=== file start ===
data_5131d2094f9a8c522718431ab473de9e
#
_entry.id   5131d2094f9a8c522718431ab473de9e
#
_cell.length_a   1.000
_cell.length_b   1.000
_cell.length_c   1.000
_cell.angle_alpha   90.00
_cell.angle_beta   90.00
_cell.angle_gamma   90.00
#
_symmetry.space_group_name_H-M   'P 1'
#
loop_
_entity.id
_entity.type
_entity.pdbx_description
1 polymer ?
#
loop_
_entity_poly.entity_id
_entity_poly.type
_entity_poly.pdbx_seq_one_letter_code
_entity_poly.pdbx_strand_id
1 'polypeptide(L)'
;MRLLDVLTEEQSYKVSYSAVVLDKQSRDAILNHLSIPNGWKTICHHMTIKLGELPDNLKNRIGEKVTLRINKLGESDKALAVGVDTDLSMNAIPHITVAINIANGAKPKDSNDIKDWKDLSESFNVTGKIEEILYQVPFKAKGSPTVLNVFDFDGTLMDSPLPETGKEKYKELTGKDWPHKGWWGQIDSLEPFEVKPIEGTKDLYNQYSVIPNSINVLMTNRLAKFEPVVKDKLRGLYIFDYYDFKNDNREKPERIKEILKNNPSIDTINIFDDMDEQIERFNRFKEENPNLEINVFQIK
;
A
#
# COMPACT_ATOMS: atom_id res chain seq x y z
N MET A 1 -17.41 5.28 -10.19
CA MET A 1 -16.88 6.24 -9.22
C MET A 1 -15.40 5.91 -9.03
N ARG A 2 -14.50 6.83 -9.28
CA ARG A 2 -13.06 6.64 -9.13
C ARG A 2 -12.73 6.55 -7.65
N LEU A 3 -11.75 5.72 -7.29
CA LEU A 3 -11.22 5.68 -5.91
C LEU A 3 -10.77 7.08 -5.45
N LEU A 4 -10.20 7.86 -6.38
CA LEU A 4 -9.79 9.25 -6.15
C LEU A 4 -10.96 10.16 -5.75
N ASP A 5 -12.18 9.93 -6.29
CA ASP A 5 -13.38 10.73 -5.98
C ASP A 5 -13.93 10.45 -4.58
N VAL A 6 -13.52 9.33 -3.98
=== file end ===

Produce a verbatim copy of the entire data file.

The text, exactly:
data_5131d2094f9a8c522718431ab473de9e
#
_entry.id   5131d2094f9a8c522718431ab473de9e
#
_cell.length_a   1.000
_cell.length_b   1.000
_cell.length_c   1.000
_cell.angle_alpha   90.00
_cell.angle_beta   90.00
_cell.angle_gamma   90.00
#
_symmetry.space_group_name_H-M   'P 1'
#
loop_
_entity.id
_entity.type
_entity.pdbx_description
1 polymer ?
#
loop_
_entity_poly.entity_id
_entity_poly.type
_entity_poly.pdbx_seq_one_letter_code
_entity_poly.pdbx_strand_id
1 'polypeptide(L)'
;MRLLDVLTEEQSYKVSYSAVVLDKQSRDAILNHLSIPNGWKTICHHMTIKLGELPDNLKNRIGEKVTLRINKLGESDKALAVGVDTDLSMNAIPHITVAINIANGAKPKDSNDIKDWKDLSESFNVTGKIEEILYQVPFKAKGSPTVLNVFDFDGTLMDSPLPETGKEKYKELTGKDWPHKGWWGQIDSLEPFEVKPIEGTKDLYNQYSVIPNSINVLMTNRLAKFEPVVKDKLRGLYIFDYYDFKNDNREKPERIKEILKNNPSIDTINIFDDMDEQIERFNRFKEENPNLEINVFQIK
;
A
#
# COMPACT_ATOMS: atom_id res chain seq x y z
N MET A 1 -17.41 5.28 -10.19
CA MET A 1 -16.88 6.24 -9.22
C MET A 1 -15.40 5.91 -9.03
N ARG A 2 -14.50 6.83 -9.28
CA ARG A 2 -13.06 6.64 -9.13
C ARG A 2 -12.73 6.55 -7.65
N LEU A 3 -11.75 5.72 -7.29
CA LEU A 3 -11.22 5.68 -5.91
C LEU A 3 -10.77 7.08 -5.45
N LEU A 4 -10.20 7.86 -6.38
CA LEU A 4 -9.79 9.25 -6.15
C LEU A 4 -10.96 10.16 -5.75
N ASP A 5 -12.18 9.93 -6.29
CA ASP A 5 -13.38 10.73 -5.98
C ASP A 5 -13.93 10.45 -4.58
N VAL A 6 -13.52 9.33 -3.98